JENNIFER MAC

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Cabbage kraut and beet kvass for gut health

How to make cabbage kraut and beet kvass for gut health.

Products used for cabbage kraut and beet kvass:  Gallon Jar or half gallon jars, cheesecloth or nut milk bags to cover the jars, sea salt (real salt), Detox Delish with these recipes.

Red Kvass

"Ruby Red Kvass" recipe in Detox Delish (with goji berries and pomegranate seeds)

 Kvass is Russian and Ukrainian fermented drink. This is an excellent non-alcoholic beverage to serve dinner guests not only as a conversation piece but also for its healing properties as well. It is a blood cleanser and liver detoxifier. My dad got me started on beet kvass. I often enjoy a little bit before going to bed. 

4 cups water

¼–½ tsp. sea salt

2–3 beets, chopped

DIRECTIONS:  In a half gallon, or 2 quart-size glass jars, add the liquid and salt, stirring until the salt dissolves. Add the remaining ingredients, leaving an inch or two of room at the top of the jar. Place in a cool place out of direct sunlight for at least three days and up to one week, agitating the jar daily. After day three, taste daily until the desired tartness is reached. Store in the refrigerator up to two weeks. 

You can make three batches with each batch slighter weaker in taste. To start a new batch, strain out the liquid and fill up again with water and salt. Use a cup’s worth of kvass from the previous batch as a starter for future batches. Lid and store each batch in the refrigerator up to two weeks. Fills one-half gallon jar.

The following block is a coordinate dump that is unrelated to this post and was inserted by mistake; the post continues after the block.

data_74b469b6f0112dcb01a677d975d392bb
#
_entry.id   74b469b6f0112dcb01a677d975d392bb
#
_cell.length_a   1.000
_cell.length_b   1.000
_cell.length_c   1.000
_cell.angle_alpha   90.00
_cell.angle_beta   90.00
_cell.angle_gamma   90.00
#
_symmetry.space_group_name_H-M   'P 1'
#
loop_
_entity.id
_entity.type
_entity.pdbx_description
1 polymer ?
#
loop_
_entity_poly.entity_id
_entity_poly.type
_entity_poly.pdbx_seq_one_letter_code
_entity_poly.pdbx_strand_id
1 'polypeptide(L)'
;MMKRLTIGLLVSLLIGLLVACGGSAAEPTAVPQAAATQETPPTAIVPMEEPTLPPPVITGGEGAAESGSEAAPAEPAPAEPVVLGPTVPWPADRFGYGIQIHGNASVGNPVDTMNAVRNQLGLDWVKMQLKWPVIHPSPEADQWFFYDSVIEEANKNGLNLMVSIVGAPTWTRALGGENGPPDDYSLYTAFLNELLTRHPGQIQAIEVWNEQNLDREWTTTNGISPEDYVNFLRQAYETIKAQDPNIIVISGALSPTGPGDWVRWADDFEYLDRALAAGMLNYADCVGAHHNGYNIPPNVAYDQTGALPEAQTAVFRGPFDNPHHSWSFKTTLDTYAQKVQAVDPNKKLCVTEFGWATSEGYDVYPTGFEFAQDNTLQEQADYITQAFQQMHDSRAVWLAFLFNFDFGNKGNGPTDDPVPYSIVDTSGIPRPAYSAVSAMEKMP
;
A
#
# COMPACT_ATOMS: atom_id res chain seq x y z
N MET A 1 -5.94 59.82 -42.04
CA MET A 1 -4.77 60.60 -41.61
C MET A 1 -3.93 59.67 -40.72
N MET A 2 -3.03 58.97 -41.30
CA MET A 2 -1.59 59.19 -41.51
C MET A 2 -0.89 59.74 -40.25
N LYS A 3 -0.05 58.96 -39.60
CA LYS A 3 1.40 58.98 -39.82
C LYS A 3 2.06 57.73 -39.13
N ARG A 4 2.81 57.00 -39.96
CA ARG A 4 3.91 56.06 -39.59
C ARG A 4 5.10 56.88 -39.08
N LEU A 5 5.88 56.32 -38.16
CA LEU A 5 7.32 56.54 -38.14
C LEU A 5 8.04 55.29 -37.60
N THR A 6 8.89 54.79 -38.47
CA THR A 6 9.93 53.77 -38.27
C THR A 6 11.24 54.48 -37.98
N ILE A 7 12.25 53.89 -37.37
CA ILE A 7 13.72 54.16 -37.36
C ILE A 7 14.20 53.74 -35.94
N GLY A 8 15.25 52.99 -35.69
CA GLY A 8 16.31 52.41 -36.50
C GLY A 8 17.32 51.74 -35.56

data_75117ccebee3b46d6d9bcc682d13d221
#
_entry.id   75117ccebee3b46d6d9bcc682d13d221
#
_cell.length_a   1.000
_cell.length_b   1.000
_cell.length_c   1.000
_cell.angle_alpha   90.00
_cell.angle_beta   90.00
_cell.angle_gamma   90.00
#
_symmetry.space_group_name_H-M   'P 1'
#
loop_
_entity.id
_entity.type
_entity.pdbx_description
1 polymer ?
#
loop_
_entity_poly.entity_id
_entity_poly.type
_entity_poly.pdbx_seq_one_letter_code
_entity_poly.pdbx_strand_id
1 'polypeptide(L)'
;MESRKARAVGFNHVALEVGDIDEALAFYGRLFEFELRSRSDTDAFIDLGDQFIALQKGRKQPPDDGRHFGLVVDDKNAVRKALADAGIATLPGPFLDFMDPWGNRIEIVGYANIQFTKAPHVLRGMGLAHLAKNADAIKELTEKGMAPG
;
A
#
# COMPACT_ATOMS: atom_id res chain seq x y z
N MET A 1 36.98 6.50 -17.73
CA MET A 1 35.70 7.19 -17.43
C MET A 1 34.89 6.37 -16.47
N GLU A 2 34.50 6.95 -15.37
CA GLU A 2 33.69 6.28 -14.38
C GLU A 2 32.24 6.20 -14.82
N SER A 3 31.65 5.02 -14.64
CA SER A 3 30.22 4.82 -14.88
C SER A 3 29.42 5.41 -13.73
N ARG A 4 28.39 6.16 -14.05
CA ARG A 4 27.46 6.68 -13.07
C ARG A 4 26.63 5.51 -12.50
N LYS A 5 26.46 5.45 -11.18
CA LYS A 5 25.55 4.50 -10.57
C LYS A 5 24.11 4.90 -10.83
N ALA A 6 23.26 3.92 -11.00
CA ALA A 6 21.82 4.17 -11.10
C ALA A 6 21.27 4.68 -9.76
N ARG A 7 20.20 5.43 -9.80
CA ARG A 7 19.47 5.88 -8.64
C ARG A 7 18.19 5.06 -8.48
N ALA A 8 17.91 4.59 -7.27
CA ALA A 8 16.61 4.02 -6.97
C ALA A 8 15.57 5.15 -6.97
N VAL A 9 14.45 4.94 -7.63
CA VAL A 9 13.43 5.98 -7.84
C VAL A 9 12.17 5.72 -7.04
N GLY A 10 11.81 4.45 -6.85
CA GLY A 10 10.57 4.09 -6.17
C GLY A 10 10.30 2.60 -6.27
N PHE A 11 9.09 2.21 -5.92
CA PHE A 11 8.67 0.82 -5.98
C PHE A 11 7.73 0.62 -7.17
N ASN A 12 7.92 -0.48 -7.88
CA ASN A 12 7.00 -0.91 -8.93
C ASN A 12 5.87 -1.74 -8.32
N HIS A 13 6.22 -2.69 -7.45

White Cabbage Kraut (dry-salt method)

1 head of cabbage, shredded (about 4–5 pounds)

1 large carrot, julienned (sliced into matchstick-size slices)

1 tsp.–1 Tbsp. sea salt (optional, to taste)

DIRECTIONS:  With a food processor or by hand, thinly slice the cabbage and carrot. In a large glass bowl, add the vegetable shreds in with the salt and toss the contents so the salt is spread out evenly. With clean hands, massage and squeeze the contents to release the juices. Stuff the vegetables into a glass bowl or glass jar with a weight on top, ensuring the liquid rises above the vegetables. A little water may need to be added. Cover with a breathable towel and let sit at room temperature and out of direct sunlight for 5 days and some ferment much longer up to two weeks. Lid and refrigerate for 2 months.  Fills a 1/2 gallon jar.

Jennifer Mac